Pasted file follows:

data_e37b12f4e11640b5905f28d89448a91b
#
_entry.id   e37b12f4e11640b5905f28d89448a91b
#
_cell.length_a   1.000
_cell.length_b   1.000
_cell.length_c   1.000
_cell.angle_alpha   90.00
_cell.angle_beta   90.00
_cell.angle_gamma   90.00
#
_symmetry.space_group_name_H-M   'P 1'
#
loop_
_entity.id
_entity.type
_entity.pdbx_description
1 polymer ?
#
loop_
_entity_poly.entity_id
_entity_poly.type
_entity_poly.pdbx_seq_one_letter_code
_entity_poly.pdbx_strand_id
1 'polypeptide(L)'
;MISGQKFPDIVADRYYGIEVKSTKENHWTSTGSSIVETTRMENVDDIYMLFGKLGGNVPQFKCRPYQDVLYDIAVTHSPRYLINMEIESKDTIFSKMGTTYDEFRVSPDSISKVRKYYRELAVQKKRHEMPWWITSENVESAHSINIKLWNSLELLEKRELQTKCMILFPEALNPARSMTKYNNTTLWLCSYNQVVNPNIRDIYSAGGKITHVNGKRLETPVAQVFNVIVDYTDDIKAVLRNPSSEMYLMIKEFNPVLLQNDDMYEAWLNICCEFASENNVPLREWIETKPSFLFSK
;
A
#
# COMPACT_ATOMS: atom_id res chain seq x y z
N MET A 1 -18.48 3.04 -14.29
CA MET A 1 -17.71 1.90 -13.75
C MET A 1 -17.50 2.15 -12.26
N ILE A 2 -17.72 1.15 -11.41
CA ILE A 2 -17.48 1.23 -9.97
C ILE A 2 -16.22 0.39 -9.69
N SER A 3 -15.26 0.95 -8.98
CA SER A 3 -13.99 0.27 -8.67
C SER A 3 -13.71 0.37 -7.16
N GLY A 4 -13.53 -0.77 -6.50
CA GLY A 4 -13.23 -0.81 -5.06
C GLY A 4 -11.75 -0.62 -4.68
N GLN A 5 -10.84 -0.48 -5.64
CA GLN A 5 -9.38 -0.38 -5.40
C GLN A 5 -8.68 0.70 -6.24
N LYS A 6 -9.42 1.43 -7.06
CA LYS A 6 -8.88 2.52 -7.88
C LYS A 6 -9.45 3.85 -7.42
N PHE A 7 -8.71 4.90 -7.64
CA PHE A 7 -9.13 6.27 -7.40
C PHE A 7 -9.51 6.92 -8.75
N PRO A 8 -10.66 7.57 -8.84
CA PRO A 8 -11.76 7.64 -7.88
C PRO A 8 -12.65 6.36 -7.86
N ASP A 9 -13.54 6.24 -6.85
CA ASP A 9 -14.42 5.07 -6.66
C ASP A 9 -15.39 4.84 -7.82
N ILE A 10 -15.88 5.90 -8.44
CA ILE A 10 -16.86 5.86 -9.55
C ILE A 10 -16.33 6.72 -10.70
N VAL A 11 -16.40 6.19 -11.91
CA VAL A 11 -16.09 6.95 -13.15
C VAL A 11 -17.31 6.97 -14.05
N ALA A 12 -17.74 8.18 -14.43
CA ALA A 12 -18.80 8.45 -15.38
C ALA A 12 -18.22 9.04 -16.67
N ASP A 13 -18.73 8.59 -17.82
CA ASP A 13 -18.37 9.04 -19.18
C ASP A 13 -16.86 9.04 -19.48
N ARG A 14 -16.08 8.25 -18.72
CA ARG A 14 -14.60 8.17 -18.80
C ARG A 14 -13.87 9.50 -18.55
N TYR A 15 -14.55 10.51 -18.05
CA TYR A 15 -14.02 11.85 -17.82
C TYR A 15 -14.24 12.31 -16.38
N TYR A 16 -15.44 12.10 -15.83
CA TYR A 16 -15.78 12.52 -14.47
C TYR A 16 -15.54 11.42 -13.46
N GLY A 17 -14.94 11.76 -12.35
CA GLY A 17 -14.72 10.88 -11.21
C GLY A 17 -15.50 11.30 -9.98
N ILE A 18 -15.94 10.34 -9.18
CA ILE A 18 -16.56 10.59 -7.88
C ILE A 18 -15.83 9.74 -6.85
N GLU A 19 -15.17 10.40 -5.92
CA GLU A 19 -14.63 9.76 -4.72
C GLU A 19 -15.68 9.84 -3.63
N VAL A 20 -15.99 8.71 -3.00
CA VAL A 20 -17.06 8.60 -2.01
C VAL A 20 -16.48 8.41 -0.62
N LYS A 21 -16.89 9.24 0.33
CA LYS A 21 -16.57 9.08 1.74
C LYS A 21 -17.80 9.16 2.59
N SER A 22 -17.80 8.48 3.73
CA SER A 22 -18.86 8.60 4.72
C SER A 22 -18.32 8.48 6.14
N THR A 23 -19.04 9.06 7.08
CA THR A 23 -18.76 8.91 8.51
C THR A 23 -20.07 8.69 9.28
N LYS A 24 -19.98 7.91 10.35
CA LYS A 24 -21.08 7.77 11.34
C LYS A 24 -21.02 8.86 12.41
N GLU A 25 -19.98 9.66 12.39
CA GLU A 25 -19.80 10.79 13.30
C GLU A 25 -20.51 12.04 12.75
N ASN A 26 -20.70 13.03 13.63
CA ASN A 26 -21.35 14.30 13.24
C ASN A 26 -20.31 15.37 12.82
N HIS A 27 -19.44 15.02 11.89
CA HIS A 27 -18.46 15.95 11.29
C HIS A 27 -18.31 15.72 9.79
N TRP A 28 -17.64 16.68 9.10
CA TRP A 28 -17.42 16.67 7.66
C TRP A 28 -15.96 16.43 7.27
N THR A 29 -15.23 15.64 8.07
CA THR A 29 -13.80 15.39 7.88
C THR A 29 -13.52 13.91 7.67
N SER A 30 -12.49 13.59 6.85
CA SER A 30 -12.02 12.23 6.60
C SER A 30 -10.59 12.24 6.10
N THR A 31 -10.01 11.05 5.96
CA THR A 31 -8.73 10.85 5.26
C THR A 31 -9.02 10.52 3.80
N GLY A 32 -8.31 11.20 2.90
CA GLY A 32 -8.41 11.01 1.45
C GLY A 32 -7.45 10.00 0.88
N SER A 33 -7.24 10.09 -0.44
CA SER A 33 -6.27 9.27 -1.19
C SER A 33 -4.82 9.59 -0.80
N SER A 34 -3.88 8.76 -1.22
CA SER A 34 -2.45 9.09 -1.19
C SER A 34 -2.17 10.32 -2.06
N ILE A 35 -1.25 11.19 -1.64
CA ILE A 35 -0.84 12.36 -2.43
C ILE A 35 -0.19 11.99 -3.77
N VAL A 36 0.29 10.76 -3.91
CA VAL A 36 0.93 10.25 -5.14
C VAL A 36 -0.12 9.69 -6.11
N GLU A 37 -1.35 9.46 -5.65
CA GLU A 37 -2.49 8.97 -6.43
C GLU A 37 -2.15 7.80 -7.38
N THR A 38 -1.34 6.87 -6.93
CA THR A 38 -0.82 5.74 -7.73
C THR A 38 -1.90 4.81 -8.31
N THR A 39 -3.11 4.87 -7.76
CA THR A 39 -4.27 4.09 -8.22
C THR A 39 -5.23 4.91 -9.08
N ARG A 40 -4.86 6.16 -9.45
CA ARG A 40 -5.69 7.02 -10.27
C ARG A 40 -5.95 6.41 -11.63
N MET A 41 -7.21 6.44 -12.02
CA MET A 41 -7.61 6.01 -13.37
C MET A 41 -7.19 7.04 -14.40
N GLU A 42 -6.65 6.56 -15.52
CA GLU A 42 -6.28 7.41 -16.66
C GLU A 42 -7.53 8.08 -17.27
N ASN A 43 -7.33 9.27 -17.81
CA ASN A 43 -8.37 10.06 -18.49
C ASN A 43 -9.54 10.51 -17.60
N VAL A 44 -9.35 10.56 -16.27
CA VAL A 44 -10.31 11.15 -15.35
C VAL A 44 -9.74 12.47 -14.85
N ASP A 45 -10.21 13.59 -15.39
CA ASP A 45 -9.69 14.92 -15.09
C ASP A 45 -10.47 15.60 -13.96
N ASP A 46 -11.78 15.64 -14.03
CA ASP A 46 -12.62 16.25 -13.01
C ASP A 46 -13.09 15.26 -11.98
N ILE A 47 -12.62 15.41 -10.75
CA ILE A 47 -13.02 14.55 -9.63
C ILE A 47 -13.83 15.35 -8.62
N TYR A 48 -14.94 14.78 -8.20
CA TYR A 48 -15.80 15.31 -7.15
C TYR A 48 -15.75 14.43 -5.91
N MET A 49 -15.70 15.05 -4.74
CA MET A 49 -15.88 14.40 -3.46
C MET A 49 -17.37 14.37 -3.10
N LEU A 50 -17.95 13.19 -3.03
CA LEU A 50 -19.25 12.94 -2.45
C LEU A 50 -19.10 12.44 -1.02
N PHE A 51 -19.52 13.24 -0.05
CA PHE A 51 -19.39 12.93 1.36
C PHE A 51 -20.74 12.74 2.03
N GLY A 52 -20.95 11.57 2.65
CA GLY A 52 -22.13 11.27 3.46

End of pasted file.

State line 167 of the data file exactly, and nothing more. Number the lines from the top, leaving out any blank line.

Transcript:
CA ASP A 46 -12.62 16.25 -13.01